Virginia Ursin of Monsanto’s Biotechnology Prospecting Team believes that her company can offer a solution: soybeans. Addressing a recent gathering of industry representatives and academics at the recently concluded SEED (Synthetic Biology, Engineering, Evolution and Design) conference in Boston, she described how researchers succeeded in manipulating the genetic composition of the soybean to produce a substitute for omega-3 oil. “Soybeans were chosen because they are sustainable and land-based.” Nature, however, imposes certain constraints. “It had to be plug and play,” she explains, “Soybeans can’t be altered in terms of their makeup. You can’t change the total amount of protein or water or oil in a soybean – and it still has to look like a normal soybean and grow like a normal soybean and produce the same yields because otherwise it wouldn’t fly with farmers.” This modified soybean would also have to be robust enough to adapt to different environments.
Although the Monsanto research is relatively recent, the genetic modification of soybeans goes back to 1996.
Synthetic biology — the technology employed to create this new soybean — is an interdisciplinary marriage of biotechnology, evolutionary biology, molecular biology, systems biology, biophysics and electrical engineering. Indeed, synbio researchers habitually appropriate an engineering vocabulary to describe what they do: building circuits, assembling DNA parts, and engineering bacteria.
To engineer the soybean, researchers in Ursin’s group replaced its natural oil – 20 percent of the bean by weight – with stearidonic acid (SDA), which is rich in omega-3 oil. The use of SDA has been approved by the FDA for food and beverages. Ursin portrays the result of this work as a kind of a win-win situation since the new soybeans can provide a reliable supply of omega-3 oils while at the same time contributing to the sustainability of the world’s oceans. Presumably, it’s also a win for Monsanto.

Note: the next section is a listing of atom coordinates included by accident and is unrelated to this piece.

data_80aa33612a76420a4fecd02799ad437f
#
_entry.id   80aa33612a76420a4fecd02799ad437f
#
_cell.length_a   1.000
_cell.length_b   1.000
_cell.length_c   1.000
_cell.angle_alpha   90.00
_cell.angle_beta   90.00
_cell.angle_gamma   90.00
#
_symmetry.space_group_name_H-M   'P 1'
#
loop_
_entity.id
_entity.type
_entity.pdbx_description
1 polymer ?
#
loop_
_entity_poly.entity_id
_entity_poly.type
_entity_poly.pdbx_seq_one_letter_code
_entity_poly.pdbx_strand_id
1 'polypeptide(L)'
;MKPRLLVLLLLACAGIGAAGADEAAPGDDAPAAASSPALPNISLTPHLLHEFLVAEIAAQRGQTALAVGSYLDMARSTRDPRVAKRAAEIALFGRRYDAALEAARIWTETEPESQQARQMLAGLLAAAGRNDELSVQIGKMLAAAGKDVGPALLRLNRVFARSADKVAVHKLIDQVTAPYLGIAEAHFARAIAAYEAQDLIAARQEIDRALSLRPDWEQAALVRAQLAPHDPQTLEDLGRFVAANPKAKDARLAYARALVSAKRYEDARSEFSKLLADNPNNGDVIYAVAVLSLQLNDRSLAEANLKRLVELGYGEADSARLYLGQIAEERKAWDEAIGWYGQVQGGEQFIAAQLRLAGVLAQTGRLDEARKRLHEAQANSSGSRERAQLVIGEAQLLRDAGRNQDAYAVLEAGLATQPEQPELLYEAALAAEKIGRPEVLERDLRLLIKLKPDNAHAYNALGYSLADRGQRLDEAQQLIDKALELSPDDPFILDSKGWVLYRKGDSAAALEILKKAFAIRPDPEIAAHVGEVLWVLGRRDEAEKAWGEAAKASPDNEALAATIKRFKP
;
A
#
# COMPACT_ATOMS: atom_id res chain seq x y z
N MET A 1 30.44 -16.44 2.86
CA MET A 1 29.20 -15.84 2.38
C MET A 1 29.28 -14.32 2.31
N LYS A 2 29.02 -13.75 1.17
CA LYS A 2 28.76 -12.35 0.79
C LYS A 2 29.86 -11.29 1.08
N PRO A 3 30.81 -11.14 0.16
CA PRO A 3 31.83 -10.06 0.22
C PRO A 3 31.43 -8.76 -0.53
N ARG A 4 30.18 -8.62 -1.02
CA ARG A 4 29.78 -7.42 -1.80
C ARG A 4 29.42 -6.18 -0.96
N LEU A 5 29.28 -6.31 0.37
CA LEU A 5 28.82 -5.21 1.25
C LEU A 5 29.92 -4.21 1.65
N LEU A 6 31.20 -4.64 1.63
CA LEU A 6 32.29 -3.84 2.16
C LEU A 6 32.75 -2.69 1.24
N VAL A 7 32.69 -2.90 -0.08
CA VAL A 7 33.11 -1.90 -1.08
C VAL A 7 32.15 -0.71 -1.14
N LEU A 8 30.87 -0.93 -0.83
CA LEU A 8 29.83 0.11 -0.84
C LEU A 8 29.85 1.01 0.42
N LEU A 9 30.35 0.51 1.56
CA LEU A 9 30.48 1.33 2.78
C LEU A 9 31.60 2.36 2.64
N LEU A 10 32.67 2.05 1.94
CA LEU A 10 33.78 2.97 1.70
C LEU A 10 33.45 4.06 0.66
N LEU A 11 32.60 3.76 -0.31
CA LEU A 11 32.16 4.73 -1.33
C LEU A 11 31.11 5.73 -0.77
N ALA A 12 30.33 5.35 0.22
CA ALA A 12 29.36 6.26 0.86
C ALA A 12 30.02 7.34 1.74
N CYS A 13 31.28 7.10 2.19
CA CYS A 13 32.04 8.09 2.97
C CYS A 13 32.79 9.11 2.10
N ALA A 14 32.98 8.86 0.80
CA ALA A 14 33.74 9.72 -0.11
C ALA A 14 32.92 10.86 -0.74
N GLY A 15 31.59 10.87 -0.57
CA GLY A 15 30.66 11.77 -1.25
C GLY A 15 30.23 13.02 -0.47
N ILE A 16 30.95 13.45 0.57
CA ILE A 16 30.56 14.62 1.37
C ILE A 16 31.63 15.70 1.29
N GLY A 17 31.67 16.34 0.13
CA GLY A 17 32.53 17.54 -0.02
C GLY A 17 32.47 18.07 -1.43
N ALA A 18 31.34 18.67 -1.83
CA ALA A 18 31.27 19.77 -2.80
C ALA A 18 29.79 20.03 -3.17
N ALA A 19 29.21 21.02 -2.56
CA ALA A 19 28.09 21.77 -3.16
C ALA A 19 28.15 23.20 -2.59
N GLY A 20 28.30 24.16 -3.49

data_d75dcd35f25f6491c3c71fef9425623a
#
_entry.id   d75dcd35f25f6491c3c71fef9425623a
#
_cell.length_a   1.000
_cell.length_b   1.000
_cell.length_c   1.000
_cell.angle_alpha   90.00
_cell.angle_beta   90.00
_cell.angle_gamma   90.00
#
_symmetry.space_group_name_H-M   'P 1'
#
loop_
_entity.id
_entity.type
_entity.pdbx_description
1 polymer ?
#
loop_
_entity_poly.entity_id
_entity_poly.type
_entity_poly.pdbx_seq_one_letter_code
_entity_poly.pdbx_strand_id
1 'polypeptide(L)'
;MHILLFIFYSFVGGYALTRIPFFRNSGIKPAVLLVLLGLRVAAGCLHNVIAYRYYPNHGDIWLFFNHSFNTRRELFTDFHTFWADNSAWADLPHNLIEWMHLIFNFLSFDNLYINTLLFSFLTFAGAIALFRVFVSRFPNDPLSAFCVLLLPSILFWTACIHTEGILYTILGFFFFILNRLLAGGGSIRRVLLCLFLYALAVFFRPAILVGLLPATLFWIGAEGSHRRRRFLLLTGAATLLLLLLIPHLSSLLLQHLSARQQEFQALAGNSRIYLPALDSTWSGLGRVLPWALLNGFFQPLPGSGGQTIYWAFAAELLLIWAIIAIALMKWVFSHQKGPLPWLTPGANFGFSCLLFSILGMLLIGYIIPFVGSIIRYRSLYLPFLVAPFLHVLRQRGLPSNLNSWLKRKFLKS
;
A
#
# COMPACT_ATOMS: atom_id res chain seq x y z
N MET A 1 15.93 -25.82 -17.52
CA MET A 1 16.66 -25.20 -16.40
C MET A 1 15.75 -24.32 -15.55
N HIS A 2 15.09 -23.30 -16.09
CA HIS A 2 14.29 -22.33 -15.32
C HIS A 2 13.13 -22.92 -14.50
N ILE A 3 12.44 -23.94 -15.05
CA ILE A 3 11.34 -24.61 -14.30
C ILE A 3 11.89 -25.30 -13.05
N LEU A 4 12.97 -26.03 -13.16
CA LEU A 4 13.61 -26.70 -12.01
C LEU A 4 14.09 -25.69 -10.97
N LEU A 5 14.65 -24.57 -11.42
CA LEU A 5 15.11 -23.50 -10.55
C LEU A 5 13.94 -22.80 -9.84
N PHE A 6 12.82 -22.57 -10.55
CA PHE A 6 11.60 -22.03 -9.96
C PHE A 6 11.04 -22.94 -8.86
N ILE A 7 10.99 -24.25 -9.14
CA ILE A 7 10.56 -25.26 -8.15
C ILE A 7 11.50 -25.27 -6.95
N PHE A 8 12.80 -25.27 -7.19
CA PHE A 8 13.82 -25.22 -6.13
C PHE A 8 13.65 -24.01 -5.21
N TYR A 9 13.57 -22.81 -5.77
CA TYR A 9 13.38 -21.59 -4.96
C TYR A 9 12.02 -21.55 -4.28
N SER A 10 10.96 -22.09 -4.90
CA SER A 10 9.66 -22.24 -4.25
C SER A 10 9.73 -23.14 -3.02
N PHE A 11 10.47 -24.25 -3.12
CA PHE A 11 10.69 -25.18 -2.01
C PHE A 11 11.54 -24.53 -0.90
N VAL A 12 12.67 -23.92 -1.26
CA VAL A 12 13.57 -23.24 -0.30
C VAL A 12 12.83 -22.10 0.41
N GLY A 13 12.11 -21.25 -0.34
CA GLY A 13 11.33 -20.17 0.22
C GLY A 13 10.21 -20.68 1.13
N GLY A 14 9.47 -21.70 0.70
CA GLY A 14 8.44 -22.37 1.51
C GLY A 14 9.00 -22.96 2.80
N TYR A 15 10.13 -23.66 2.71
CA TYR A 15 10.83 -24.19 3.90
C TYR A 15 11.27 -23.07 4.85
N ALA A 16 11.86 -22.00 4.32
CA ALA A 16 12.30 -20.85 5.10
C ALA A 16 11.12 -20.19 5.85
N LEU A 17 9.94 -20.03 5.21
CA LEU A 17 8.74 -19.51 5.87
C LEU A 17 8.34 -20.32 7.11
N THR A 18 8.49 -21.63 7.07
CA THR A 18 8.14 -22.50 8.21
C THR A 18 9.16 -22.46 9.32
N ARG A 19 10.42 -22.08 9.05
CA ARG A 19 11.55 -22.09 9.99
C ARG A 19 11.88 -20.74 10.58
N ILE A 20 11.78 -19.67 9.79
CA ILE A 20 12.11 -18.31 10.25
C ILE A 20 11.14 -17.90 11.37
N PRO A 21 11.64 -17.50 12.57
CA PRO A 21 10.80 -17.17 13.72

Critics of genetic modification aren’t so sanguine about genetically modified soybeans or genetically modified anything for that matter. “This relatively new science creates unstable combinations of plant, animal, bacteria and viral genes that do not occur in nature or through traditional crossbreeding methods,” declares the Non GMO Project on its website. To date, there’s little evidence that humans have been harmed by GMOs, but biotech crops are relatively new, dating back about twenty years so it’s possible that adverse long-term effects from consuming modified foods may still show up. Advocates of the new technology, however, point out that human beings have been tinkering with genomes for thousands of years, developing new strains of corn and rice, for example, and breeding livestock for desirable traits. Of more concern is the tendency of seeds not to stay in one place. They can be picked up by the wind or birds and carried hundreds of miles away; if they’re modified, these migratory seeds may contaminate naturally grown plants (unless like Monsanto’s pest-resistant ‘Roundup’ seeds, they’re sterile.)
In 2000, researchers found that locally produced maize in Mexico contained a segment of the DNA used by Monsanto to produce its own insect-resistant maize. Because Mexico bans GMOs, the culprit could only have come from the U.S. Mexicans were outraged; the integrity of a plant they regard as sacred was being threatened by another, more insidious form of Yankee imperialism.
Researchers like Ursin respond to critics by citing statistics showing that biotech crops are increasingly being accepted. The use has been approved by 28 countries, 18 in the developed world, and several million farmers worldwide rely on them. By 2050, the global population is expected to grow from seven to 10 billion. Meanwhile, the amount of arable land needed to feed all these people is going to shrink. So how will the population’s nutritional requirements be met, scientists ask, if crops can’t be genetically modified to increase yields and made resistant to pests and disease?